Strange Journey Part 4: A World of Desire

After reaching the end of Antlia, the overall cadence of Strange Journey becomes clearer. First, you encounter and recoil at another strange new plane. Then, you discover who’s in charge and what they’re doing, and through finding the right Forma or getting the right pseudo-divine guidance, you defeat them.

That’s not really a knock on the game. All games are formulaic to some degree. It comes with the territory – part of the attraction of a game is that it has rules. A dungeon crawler that has no checkpoints would be even more grueling, and the sector splits give the opportunity to provide different themes and arcs split into (semi)digestible chunks of between 5-10 hours.

The second sector, Bootes, is frankly obnoxious. One reason is that it’s much longer than Antlia. Antlia only has three floors, and much of the actual time involved (probably about 1.5 hours of 5) is heavy on plot. That plot’s also broken up quite a bit – it’s only the bottom part of Antlia that’s pure dungeon-crawl and that section isn’t very long. Bootes has a lot of short plot interruptions, and most of them feel like events entirely outside of your control. I ended up re-treading the same sections of Bootes at least three times because of the way the plot pushes you to a certain place then requires you to leave.

The scenario in Bootes is called a “red light district” throughout. Maybe it’s my ignorance in that department, but it doesn’t look much like anything until you enter the palace, and then it’s a pretty boring nightclub deal. The music is jarring outside and boring inside. On the plus side, the encounters are relatively easy and straightforward for most of the sector, and you gain access to the remake’s bonus dungeon, the Womb of Grief, partway through.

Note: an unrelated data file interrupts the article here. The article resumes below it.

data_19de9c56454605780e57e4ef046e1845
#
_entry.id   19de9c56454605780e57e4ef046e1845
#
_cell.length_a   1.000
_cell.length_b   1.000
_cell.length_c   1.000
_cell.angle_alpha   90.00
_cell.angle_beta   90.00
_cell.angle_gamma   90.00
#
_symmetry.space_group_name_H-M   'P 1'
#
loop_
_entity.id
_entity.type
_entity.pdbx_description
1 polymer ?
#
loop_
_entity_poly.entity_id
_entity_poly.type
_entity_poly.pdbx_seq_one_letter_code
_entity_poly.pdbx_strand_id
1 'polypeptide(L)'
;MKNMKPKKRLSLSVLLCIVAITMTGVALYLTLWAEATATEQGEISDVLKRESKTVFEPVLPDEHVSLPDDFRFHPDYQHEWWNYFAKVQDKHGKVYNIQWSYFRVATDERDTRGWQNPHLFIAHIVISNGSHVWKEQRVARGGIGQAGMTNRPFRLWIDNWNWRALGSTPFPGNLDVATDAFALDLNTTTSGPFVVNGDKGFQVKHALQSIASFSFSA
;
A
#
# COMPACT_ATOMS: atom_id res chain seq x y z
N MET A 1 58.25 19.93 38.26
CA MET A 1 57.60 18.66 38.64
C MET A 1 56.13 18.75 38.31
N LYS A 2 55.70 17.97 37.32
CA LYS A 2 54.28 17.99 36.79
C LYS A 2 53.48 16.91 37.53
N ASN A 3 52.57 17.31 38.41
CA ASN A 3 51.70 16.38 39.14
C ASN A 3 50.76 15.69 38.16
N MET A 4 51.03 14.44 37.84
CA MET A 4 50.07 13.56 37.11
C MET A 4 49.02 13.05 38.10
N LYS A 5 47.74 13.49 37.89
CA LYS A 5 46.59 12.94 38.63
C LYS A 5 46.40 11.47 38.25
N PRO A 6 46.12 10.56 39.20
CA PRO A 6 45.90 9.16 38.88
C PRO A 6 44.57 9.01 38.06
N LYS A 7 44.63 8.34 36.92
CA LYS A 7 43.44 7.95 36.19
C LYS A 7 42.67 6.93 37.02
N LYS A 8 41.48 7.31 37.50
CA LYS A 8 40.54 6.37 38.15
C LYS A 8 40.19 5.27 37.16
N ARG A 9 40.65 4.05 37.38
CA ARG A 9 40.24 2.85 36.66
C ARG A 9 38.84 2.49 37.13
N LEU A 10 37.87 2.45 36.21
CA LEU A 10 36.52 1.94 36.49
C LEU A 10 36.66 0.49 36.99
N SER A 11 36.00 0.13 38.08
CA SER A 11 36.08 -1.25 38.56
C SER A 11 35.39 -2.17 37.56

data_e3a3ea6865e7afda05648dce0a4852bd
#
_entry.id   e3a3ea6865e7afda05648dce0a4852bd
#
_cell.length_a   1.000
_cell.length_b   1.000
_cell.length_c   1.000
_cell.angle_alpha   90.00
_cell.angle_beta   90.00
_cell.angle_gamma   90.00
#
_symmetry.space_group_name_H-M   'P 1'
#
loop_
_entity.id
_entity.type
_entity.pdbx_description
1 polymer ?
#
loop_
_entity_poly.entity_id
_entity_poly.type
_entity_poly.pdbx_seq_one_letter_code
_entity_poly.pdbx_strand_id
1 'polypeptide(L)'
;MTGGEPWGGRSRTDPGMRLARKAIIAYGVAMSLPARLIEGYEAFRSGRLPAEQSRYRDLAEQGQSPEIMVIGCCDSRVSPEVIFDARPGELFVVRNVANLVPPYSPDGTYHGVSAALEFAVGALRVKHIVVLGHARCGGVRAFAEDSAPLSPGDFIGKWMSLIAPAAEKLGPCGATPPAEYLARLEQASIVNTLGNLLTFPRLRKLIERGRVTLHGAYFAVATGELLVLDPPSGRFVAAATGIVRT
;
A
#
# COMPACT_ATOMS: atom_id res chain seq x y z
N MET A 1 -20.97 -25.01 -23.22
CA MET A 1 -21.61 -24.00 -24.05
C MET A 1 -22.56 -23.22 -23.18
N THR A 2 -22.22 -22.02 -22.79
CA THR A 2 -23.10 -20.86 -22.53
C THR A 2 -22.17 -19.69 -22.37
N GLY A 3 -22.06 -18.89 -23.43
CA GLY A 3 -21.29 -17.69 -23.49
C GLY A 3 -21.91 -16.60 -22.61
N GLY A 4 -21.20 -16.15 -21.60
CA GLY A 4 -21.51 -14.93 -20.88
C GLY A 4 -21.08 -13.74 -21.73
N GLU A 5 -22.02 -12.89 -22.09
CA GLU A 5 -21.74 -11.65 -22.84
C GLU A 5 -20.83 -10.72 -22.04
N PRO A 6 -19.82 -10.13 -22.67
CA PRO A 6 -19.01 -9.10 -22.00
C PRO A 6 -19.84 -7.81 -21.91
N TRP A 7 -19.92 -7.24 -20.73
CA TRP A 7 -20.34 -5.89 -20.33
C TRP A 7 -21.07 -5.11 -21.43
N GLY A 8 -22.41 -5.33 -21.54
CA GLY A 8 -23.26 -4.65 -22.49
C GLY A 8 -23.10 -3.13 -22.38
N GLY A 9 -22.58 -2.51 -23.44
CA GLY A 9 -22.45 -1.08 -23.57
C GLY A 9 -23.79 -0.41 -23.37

The new section added to the remake is particularly welcome – it offers a shot of action and confusion exactly where it is needed. A new, mysterious (apparent) human appears, Alex, in a different-looking demonica – hunting you, Jimenez and Zelenin in particular. Without any direct explanation, you are attacked and killed. The animation is different – and more unsettling – than the normal “death” animation. You’re brought back in the mysterious Womb of Grief by Demeter, who rescued you.

At this point you can (mostly) ignore the bonus content, but sidequests inside offer many Quality of Life features missing in the original as sub-apps. You also gain access to additional sub-apps around this point that resolve minor issues with the game around this time (reducing surprise attacks, allowing battles to continue after the main character dies, reducing/increasing encounters) and these are all very welcome. In the original you were limited to a set number of sub-apps – in this one there is no limit. I think on some level, I’d prefer there be some limit so that there is some trade-off in terms of purchase/activation decisions, but given the difficulty of the game otherwise I’m fine with none. Anyway, suffice it to say that the game becomes easier mechanically around the same time as it brings in disturbing material plotwise that ends up being more grating than concerning.